HEADLINE: TAC Air: Chattanooga Airport neglecting maintenance
THE RECAP: Pam McAllister, the general manager of TAC Air's Chattanooga operations, charged that airport officials are so concerned about challenging her company's business that they are neglecting maintenance at their facility. At a Monday meeting of the Airport Authority, she said grass hasn't been cut, airport aprons aren't being swept and public bathroom doors and fixtures are broken.
DREW'S VIEW: After years of seeing TAC Air, a privately-owned private plane service and storage company, get the shaft from the Airport Authority, who used taxpayer funds to build a government-owned private plane service and storage company to compete against her company, McAllister delivered airport officials a well-deserved tongue lashing.
McAllister claims that because the Airport Authority is so busy shifting funds around to cover the huge operating loss incurred by the government-owned private plane spa -- $1.2 million in less than two years -- cutbacks on basic janitorial and maintenance functions have been necessary to make ends meet.
It would be difficult for anyone who has flown out of the airport in recent months to disagree. Broken faucets, dirty bathrooms, filthy carpets and neglected landscaping is par for the course at the Chattanooga Airport.
Apparently, that same poor customer experience extends to the private plane facility owned by the Airport Authority. Despite spending more than $10 million in tax money building the unneeded facility, few customers use it. According to McAllister, more than 90 percent of private plane customers using Lovell Field chose to use TAC Air over the government-owned facility.
It's time for the Airport Authority to sell off its money-draining private plane service facility so it can turn its focus back to what it should be doing, but hasn't been: ensuring that airport customers have a safe, clean, modern and pleasant experience.
HEADLINE: President Obama is Time's 'Person of the Year'
THE RECAP: President Barack Obama has been named Time magazine's "Person of the Year" for 2012.
In explaining the choice, Time Editor Rick Stengel told NBC's "Today" show, "We are in the midst of historic cultural and demographic changes, and Obama is both the symbol and in some ways the architect of this new America." Obama also received the honor in 2008, when he was President-elect.
DREW'S VIEW: Let me get this straight. The economy remains firmly in the toilet, tens of millions of Americans are still struggling to find jobs and the only promise the president has managed to keep -- Obamacare -- stands ready to wreak havoc on the economy and on the quality of health care in America, and Obama was still named person of the year? Who came in second? Lindsay Lohan? Derek Dooley? Rep. Scott DesJarlais? Lance Armstrong? The Elmo puppeteer?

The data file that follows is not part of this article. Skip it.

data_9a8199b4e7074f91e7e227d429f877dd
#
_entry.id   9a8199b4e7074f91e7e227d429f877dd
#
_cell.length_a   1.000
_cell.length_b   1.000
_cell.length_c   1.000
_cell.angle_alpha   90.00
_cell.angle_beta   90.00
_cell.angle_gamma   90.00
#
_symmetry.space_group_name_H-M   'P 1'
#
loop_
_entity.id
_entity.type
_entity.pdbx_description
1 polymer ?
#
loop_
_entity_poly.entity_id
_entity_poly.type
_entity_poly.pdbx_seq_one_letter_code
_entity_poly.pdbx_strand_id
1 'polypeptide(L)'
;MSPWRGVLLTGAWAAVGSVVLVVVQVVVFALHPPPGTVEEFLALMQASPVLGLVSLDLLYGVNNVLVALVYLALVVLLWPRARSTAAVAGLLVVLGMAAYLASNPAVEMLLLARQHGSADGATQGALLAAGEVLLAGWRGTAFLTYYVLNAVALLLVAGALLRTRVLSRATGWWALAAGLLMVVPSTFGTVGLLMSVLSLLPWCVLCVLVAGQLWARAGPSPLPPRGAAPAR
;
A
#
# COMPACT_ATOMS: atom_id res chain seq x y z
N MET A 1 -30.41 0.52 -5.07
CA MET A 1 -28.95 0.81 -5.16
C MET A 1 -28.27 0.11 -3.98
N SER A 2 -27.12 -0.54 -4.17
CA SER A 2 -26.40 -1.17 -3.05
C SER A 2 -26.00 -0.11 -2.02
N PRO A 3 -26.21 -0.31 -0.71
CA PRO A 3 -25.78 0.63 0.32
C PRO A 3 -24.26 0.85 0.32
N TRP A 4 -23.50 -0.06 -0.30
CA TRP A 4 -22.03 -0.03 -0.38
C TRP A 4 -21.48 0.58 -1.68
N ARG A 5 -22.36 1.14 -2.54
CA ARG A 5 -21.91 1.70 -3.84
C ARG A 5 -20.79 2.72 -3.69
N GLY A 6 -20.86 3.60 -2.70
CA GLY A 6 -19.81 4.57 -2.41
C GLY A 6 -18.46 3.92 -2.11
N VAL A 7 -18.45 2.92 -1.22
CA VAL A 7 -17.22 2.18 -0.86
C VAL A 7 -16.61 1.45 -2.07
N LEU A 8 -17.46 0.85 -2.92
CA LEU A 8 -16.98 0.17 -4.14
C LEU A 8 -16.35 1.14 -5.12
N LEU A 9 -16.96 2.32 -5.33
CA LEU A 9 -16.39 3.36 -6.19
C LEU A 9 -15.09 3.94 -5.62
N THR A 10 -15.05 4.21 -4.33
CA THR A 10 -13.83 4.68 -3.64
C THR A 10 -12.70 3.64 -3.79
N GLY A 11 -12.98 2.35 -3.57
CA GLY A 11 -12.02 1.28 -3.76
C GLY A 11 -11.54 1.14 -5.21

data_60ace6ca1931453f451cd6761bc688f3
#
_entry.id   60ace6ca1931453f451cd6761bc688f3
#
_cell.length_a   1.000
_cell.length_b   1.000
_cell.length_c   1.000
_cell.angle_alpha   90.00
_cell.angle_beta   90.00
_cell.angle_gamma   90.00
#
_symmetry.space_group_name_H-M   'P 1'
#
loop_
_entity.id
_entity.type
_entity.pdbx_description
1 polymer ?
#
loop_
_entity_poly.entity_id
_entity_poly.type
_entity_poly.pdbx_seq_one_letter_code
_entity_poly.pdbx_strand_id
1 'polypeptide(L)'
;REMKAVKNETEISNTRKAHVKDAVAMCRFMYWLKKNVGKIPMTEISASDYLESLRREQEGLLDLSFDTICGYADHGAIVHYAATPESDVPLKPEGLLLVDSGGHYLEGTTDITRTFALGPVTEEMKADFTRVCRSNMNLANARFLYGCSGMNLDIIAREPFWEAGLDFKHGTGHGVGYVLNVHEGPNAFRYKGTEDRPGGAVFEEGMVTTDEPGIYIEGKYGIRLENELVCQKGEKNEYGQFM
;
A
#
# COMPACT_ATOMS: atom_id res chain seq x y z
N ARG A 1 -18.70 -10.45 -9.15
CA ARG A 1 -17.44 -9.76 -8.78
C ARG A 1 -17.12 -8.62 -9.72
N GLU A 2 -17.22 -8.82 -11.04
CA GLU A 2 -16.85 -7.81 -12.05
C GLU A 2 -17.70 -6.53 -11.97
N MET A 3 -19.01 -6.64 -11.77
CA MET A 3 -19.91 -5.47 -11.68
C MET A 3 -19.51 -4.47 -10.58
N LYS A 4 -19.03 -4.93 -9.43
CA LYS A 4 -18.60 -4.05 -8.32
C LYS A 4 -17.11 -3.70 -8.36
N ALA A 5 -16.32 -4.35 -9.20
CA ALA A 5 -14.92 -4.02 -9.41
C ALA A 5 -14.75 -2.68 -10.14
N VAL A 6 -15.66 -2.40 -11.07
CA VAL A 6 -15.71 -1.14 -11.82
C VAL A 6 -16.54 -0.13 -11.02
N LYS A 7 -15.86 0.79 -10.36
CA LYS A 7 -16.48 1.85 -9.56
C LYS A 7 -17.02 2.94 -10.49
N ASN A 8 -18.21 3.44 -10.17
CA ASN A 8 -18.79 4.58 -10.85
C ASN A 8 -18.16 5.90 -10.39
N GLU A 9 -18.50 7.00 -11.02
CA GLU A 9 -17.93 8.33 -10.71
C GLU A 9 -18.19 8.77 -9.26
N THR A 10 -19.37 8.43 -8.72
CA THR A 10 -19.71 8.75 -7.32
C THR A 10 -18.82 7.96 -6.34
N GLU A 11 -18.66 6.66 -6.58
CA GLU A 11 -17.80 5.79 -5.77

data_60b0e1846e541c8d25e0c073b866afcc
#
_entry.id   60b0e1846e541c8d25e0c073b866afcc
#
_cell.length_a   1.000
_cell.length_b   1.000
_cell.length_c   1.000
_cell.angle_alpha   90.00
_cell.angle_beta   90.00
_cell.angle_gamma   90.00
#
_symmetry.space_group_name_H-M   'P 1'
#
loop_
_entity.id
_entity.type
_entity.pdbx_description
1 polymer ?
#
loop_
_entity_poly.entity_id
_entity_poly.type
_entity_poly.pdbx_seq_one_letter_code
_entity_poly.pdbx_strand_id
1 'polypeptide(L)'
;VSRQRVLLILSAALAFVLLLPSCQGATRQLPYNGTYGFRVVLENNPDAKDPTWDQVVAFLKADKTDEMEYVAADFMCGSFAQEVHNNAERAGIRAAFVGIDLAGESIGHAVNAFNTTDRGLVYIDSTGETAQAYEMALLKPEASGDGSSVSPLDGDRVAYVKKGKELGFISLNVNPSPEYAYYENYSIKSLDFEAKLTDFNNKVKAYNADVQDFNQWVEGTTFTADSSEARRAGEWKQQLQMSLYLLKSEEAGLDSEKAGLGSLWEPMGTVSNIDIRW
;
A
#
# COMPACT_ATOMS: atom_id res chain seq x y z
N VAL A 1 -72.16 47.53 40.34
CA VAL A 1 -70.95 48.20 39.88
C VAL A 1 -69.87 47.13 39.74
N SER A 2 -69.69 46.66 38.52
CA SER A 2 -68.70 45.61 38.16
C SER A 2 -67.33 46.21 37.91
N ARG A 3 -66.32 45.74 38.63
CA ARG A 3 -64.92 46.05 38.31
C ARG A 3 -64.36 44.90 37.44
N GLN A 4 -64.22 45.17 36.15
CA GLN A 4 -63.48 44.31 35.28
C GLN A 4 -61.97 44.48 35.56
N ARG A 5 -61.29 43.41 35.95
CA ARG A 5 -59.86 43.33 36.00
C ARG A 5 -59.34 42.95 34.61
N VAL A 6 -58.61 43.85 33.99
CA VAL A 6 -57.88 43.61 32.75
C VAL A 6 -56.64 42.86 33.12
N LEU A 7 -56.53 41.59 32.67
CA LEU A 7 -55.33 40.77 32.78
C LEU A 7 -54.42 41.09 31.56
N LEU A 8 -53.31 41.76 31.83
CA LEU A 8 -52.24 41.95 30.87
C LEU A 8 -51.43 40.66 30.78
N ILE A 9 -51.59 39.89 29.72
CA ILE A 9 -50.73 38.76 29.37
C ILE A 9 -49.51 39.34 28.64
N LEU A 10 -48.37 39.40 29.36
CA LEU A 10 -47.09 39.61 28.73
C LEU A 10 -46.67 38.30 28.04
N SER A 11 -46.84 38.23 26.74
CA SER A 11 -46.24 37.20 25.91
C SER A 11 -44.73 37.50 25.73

HEADLINE: Connecticut school shootings focal point for gun debate
THE RECAP: Friday's slaying of 20 first-graders and six teachers and staff members at Sandy Hook Elementary School struck horror and fear into the hearts of parents everywhere, rallied gun-control advocates and shook even some staunch gun-rights advocates.
DREW'S VIEW: Was there any doubt that gun control advocates would exploit this tragic story to try to push their impossible goal of eliminating guns in America? The bodies of those poor children were still being counted when the hysterical and illogical rants of the gun rights adversaries began.
It does little good to state obvious truths -- such as many more people would be robbed, raped and killed if would-be criminals weren't deterred by the fear that the would-be victim might have a gun -- to unreasonable people.
Instead, I'll bring up a less recognized fact. Only 88 people died in mass shootings in America this year -- and those numbers come courtesy of The Nation, one of America's most antigun publications. Yes, it's heartbreaking that 88 people died. But that's out of 315 million Americans. That means one in every 3.6 million Americans died in a mass shooting this year -- about the same portion as the number of Americans that died each year from lightning strikes.
Four times more Americans die in shower and bathtub accidents every year than die in mass shootings, according to the National Safety Council.
A 2010 study published in the academic journal Thymos revealed that 117 baby boys die every year in the U.S. from circumcision complications. Even though more Americans die from botched unnecessary penis surgeries than mass shootings, talking heads don't rush to the nearest TV studio to condemn circumcisions.
When mass shootings occur, rather than trying to stoke hysteria and strip rights, maybe anti-gun nuts (not to mention the media) should grieve the victims and then celebrate how rare such events truly are in the United States.
"Drew's views" is a weekly roundup of Free Press opinions about topics that appeared in the Times Free Press over the past week. Send Drew's Christmas presents to: 400 E. 11th St., Chattanooga, TN 37403.